All this being said, companies and workers need to take account of the risk of fire in the specific workplace they are in and adapt measures accordingly, as there is no one-size-fits-all standard when it comes to fire safety. Having a bi-weekly evacuation drill and 100 fire blankets stored away for the average office work environment would be excessive, whilst doing the same for a pyrotechnic factory may be ideal.

Fire safety, no matter the workplace, is an important issue. Whatever the location of a job, a fire can be dangerous. Businesses and workers alike can lower the likelihood of injury or death from workplace fires by following the three pillars of fire safety mentioned above.




Selected Courses

Please see below for a selection of health and safety courses and qualifications which you may be interested in:

NEBOSH National Diploma in Occupational Health and Safety

The NEBOSH National Diploma in Occupational Health and Safety is the flagship NEBOSH qualification, and is the first UK vocational qualification to be developed specifically for health and safety professionals.

The NEBOSH National Diploma provides the core health and safety knowledge (transferable across industry, commerce and the public sector) which, combined with understanding and appropriate application, underpins the competent performance of an occupational health and safety practitioner.

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NEBOSH National General Certificate in Occupational Health and Safety

The NEBOSH General Certificate is one of the most popular and widely-held health and safety qualifications in the UK. It is intended to be taken by managers, supervisors and any other employees who require an understanding of general health and safety issues.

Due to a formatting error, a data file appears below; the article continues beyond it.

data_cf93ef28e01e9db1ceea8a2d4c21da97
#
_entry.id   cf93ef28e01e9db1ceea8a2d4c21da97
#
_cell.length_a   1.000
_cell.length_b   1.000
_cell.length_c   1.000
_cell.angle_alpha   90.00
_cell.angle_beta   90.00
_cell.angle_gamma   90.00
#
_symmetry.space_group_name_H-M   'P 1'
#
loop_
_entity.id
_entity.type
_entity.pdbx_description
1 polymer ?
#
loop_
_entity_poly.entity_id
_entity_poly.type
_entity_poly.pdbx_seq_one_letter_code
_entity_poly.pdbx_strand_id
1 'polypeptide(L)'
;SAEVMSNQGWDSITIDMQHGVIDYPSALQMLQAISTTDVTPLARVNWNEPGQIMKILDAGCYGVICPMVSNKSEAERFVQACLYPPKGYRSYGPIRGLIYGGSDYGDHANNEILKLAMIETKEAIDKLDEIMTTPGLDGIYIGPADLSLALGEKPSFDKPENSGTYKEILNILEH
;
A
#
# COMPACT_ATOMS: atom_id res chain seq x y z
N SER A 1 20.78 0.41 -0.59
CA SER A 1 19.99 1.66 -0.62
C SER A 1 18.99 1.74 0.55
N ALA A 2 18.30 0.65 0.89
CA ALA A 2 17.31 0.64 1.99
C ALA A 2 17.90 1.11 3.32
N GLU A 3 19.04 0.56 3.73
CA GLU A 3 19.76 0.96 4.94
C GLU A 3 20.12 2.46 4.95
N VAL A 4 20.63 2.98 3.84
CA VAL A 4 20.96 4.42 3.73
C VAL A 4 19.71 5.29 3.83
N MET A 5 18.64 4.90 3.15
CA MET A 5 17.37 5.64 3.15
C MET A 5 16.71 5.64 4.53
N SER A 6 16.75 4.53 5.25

The NEBOSH General Certificate covers the main legal requirements for health and safety in the UK, along with the identification and control of workplace hazards, and the practical application of this knowledge. The general content of the NEBOSH General Certificate syllabus means it is suitable and relevant for those working in virtually any industry, and is often used as a solid foundation for those going on to further study and specialising in a particular area such as construction site health and safety or fire safety.

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IOSH Managing Safely Course

The IOSH Managing Safely course is designed for managers and supervisors of organisations in virtually all industry sectors, in order to give them all they need to know to effectively manage health and safety in the workplace.

Recently updated, the new high impact programme covers key health and safety issues, and includes references to international case studies.

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CITB Site Management SMSTS Course

The Site Management Safety Training Scheme (SMSTS) is one of the most popular health and safety training courses, and is intended for construction site managers, project managers and senior supervisors, as well as proprietors of smaller companies.

Client-based personnel would also benefit from attending the SMSTS course.

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CITB Health and Safety Awareness Course

This course is for those who have entered, or are about to enter, the construction and civil engineering industry as a member of the workforce to help them understand the potential hazards that they face at work on site. It aims to provide a practical summary of health and safety, welfare and environmental health and safety issues.

The course also allows delegates to identify their individual responsibilities for looking after themselves and others, what the employer's duties are and what should be done if they think anyone's health and safety is being put at risk.